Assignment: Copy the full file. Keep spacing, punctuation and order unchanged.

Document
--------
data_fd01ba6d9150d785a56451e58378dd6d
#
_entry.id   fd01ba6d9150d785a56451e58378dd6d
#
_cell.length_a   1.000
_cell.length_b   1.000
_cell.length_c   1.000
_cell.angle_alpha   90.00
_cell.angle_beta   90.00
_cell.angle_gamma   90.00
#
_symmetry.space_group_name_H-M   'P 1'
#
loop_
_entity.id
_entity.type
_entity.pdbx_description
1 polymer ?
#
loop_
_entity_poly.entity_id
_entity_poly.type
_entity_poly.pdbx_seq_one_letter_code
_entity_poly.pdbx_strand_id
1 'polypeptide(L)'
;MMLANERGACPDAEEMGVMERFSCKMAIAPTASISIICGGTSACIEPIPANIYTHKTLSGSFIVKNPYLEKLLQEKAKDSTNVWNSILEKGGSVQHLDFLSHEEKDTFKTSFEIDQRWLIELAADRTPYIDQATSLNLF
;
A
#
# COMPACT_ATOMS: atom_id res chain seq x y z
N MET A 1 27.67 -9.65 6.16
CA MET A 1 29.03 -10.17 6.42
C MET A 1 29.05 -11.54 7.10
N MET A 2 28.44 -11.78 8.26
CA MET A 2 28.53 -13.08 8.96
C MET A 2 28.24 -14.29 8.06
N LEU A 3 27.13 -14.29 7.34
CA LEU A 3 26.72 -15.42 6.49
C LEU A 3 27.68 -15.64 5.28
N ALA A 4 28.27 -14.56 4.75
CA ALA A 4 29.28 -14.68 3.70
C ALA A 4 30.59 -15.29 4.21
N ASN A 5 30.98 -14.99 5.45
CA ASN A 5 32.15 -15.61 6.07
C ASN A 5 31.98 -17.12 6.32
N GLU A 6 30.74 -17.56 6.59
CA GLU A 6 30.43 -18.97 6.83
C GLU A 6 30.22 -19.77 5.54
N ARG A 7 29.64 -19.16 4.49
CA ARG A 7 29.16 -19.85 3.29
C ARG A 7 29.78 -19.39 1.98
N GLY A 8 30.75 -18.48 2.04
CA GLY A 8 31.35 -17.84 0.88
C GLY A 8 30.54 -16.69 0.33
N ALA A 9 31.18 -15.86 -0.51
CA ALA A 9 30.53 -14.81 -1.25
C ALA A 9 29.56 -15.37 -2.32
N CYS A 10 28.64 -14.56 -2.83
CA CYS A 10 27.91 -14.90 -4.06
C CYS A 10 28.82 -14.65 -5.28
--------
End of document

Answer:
data_fd01ba6d9150d785a56451e58378dd6d
#
_entry.id   fd01ba6d9150d785a56451e58378dd6d
#
_cell.length_a   1.000
_cell.length_b   1.000
_cell.length_c   1.000
_cell.angle_alpha   90.00
_cell.angle_beta   90.00
_cell.angle_gamma   90.00
#
_symmetry.space_group_name_H-M   'P 1'
#
loop_
_entity.id
_entity.type
_entity.pdbx_description
1 polymer ?
#
loop_
_entity_poly.entity_id
_entity_poly.type
_entity_poly.pdbx_seq_one_letter_code
_entity_poly.pdbx_strand_id
1 'polypeptide(L)'
;MMLANERGACPDAEEMGVMERFSCKMAIAPTASISIICGGTSACIEPIPANIYTHKTLSGSFIVKNPYLEKLLQEKAKDSTNVWNSILEKGGSVQHLDFLSHEEKDTFKTSFEIDQRWLIELAADRTPYIDQATSLNLF
;
A
#
# COMPACT_ATOMS: atom_id res chain seq x y z
N MET A 1 27.67 -9.65 6.16
CA MET A 1 29.03 -10.17 6.42
C MET A 1 29.05 -11.54 7.10
N MET A 2 28.44 -11.78 8.26
CA MET A 2 28.53 -13.08 8.96
C MET A 2 28.24 -14.29 8.06
N LEU A 3 27.13 -14.29 7.34
CA LEU A 3 26.72 -15.42 6.49
C LEU A 3 27.68 -15.64 5.28
N ALA A 4 28.27 -14.56 4.75
CA ALA A 4 29.28 -14.68 3.70
C ALA A 4 30.59 -15.29 4.21
N ASN A 5 30.98 -14.99 5.45
CA ASN A 5 32.15 -15.61 6.07
C ASN A 5 31.98 -17.12 6.32
N GLU A 6 30.74 -17.56 6.59
CA GLU A 6 30.43 -18.97 6.83
C GLU A 6 30.22 -19.77 5.54
N ARG A 7 29.64 -19.16 4.49
CA ARG A 7 29.16 -19.85 3.29
C ARG A 7 29.78 -19.39 1.98
N GLY A 8 30.75 -18.48 2.04
CA GLY A 8 31.35 -17.84 0.88
C GLY A 8 30.54 -16.69 0.33
N ALA A 9 31.18 -15.86 -0.51
CA ALA A 9 30.53 -14.81 -1.25
C ALA A 9 29.56 -15.37 -2.32
N CYS A 10 28.64 -14.56 -2.83
CA CYS A 10 27.91 -14.90 -4.06
C CYS A 10 28.82 -14.65 -5.28